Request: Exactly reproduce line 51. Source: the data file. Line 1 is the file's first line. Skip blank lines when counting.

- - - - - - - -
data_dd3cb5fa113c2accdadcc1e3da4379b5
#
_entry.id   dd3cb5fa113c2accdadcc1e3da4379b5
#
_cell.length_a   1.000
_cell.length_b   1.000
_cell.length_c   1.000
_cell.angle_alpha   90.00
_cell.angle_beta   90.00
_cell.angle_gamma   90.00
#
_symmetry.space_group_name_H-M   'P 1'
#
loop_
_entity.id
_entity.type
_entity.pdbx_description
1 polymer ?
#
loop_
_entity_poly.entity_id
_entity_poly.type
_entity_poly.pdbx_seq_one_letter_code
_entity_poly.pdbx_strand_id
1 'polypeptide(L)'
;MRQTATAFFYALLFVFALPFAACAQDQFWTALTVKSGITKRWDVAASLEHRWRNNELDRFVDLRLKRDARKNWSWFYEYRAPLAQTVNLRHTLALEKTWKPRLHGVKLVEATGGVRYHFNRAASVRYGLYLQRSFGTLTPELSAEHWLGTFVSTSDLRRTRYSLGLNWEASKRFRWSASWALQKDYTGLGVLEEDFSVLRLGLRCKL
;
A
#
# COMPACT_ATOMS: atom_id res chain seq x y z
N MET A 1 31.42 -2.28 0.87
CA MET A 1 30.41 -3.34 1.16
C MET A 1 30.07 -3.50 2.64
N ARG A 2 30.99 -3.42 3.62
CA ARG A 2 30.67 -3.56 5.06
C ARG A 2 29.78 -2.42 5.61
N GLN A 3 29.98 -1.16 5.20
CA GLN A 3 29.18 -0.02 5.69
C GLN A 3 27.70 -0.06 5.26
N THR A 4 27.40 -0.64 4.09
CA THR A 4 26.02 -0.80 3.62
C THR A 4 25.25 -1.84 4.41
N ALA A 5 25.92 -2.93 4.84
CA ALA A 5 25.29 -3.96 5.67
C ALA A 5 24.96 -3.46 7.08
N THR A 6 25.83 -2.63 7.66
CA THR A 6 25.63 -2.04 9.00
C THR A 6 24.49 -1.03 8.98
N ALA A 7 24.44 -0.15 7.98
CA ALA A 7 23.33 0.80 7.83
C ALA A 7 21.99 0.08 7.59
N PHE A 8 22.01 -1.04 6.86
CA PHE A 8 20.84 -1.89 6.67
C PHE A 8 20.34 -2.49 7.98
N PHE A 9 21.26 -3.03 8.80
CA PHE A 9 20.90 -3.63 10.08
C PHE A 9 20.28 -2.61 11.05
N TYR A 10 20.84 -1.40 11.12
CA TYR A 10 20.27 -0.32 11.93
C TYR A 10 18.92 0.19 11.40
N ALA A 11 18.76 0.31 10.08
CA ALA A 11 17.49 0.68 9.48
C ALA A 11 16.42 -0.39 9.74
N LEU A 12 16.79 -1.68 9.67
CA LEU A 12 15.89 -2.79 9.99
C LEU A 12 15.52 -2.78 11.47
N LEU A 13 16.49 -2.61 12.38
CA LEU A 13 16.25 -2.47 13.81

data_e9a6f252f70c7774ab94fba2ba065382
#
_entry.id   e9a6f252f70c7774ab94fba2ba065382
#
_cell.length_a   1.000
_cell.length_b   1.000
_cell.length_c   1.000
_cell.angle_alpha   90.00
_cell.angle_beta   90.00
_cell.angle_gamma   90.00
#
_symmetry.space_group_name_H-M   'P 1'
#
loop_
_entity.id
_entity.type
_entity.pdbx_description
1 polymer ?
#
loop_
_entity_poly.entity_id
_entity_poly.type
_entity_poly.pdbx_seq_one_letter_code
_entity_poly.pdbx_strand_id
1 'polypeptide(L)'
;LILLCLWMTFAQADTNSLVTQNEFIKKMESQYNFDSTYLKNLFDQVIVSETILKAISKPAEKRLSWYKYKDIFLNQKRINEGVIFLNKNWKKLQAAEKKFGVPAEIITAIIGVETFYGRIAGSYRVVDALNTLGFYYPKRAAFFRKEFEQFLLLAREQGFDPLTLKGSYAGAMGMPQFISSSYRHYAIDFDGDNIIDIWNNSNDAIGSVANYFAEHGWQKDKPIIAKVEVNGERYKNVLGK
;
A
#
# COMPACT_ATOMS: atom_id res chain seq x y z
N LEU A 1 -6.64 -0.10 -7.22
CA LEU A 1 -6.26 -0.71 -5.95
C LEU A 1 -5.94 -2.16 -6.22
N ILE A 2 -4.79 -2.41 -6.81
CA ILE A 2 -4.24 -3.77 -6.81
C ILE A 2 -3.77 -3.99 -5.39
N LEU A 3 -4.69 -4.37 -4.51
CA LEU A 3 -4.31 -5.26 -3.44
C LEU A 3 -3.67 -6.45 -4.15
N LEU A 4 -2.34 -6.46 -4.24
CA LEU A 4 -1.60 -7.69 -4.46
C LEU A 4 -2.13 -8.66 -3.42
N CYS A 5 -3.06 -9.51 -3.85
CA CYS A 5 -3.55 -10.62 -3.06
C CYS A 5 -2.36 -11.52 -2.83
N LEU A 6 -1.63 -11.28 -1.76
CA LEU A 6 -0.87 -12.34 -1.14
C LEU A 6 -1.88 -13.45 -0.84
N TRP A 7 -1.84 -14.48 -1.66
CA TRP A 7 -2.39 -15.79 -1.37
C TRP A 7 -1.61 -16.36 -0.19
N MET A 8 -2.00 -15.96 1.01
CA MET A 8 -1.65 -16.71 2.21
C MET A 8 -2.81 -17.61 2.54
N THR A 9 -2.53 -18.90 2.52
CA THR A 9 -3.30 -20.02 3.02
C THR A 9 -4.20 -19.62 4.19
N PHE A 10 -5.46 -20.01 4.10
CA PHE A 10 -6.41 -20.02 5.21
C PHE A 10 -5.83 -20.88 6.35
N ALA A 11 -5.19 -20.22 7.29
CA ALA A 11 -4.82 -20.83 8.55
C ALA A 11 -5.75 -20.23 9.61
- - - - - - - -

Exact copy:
C ALA A 7 21.99 0.08 7.59